Thanks to my UNC colleague Al Brophy and the rest of the faculty in the Lounge for the invitation to spout off here, and for Al’s kind introduction before I start.
As Al related in his introduction, my principal research interests are Professional Responsibility and the Legal Profession. So I thought I would inaugurate my visit to the Lounge with a glimpse of that rare beast in the ethical menagerie, a faintly interesting report about allegedly improper legal advertising. (Hat-tip to the AmLaw Daily.)
It appears that some university researchers recently published a study concluding that mountaintop-removal coal mining—a highly controversial technique fiercely criticized by environmental interests—is correlated with an increased incidence of birth defects in the areas of Appalachia in which it is practiced. A crack legal team at Crowell & Moring, representing the National Mining Association, issued a short white paper criticizing the study’s methodology on various grounds, including that it failed to take into account the effect of inbreeding on the rate of birth defects among the affected Appalachian populations. In an irony that you couldn’t have made up if you tried, the coal industry’s intrepid advocates not only failed to mention a study showing that consanguinity among the affected populations was no greater than in the American population at large, but they also managed to misspell “consanguinity.” No kidding. So much for the “Deliverance” Defense.
But Bernie, I hear you ask, I thought you said this post was about lawyer advertising. Well, sort of. You see, the Crowell & Moring lawyers proudly posted their white paper on their firm’s website. It there raised enough of a ruckus that the firm removed it and issued a public apology three months ago. Apparently unsatisfied, an Assistant Professor at the Charlotte School of Law named Jason Huber just lodged a disciplinary complaint with the Office of Bar Counsel of the DC Board on Professional Responsibility, claiming that the website posting violated the ethics rules governing lawyer advertising.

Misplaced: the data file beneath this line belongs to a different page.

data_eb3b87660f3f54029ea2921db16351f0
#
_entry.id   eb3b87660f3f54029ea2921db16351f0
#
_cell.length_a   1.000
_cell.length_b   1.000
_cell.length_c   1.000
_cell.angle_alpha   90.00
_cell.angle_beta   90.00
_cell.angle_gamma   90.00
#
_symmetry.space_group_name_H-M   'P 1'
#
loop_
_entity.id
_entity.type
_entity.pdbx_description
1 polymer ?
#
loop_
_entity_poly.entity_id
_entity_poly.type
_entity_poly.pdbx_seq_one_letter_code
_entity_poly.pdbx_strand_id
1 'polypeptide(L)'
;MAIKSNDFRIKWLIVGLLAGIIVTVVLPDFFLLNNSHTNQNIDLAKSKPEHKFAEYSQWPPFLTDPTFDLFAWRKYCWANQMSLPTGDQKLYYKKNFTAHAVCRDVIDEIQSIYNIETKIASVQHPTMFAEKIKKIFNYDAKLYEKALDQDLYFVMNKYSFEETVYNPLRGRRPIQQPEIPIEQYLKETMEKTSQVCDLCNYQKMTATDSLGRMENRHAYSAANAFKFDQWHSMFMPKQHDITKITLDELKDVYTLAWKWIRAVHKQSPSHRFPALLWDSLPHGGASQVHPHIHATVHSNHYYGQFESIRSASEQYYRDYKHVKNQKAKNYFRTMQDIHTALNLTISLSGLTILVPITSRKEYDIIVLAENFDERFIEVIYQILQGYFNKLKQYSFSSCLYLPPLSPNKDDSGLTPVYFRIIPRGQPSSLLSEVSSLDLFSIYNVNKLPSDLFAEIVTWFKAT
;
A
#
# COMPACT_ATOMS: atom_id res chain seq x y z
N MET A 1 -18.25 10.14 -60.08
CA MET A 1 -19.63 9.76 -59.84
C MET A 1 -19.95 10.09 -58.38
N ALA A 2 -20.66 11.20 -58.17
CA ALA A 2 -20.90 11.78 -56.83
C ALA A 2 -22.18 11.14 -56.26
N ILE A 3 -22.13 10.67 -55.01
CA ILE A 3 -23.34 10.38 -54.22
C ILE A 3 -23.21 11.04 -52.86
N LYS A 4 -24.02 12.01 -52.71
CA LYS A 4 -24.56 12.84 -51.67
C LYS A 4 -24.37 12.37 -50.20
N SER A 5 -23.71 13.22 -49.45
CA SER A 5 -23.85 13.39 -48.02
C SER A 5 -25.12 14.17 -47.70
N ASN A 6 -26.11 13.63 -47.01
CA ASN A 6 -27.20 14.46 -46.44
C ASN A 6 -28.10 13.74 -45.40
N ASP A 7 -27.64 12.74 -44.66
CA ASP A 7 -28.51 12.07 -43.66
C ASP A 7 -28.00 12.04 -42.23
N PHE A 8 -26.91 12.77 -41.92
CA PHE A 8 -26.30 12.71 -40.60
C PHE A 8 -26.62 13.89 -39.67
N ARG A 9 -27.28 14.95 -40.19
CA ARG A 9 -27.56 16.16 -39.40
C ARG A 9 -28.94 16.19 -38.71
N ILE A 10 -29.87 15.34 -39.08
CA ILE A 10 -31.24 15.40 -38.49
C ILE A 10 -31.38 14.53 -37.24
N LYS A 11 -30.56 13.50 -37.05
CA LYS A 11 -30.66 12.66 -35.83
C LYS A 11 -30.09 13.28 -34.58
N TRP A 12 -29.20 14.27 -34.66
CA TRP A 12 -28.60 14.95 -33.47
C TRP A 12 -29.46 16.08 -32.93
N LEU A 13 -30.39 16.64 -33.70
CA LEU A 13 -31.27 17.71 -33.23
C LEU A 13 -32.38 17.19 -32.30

Professor Huber, who appears to be representing no one but himself, alleges the posting of the white paper violates Model (and DC) Rules of Professional Conduct 7.1(a) and 8.4(c). Rule 7.1(a) prohibits a lawyer from making “a false or misleading communication about the lawyer or the lawyer’s services.” Rule 8.4(c) is a catchall provision prohibiting lawyers from “dishonesty, fraud, deceit or misrepresentation.” (Irony abounds. After noting the Crowell lawyers’ misspelling of “consanguinity” and other textual errors in their website posting, Professor Huber complains that the Crowell posting could “discourage meritorious claims for fear that the claimant’s family will be vilified as inbreed [sic] hillbillies.”) You can view the ethics complaint here (second hat-tip to AmLaw Daily).
Professor Huber cites no authority in his ethics complaint suggesting that public dissemination of advocacy in a scientific debate (however inept or one-sided) should be considered a “statement about the lawyer or the lawyer’s services” within the meaning of the disciplinary rule, or the kind of “dishonesty, fraud, deceit or misrepresentation” with which professional disciplinary authorities should legitimately concern themselves. I know of no such authority, and would suggest that, however disgusted one might be with Crowell & Moring’s advocacy, punishing it as a violation of professional ethics would raise some pretty serious First Amendment questions. Not to mention the practical concern that if we really intend to disbar every lawyer who makes a dumb argument, there would soon be none of us left. While this might be a breathtakingly original solution to the tragic oversupply of law graduates resulting from recent economic conditions, I’m not sure that’s the public interest Huber’s trying to serve.
So it appears that the Crowell pot may greet the Huber kettle on the coal-fired stove of public advocacy. A pox on both their houses, and all the crockery in them.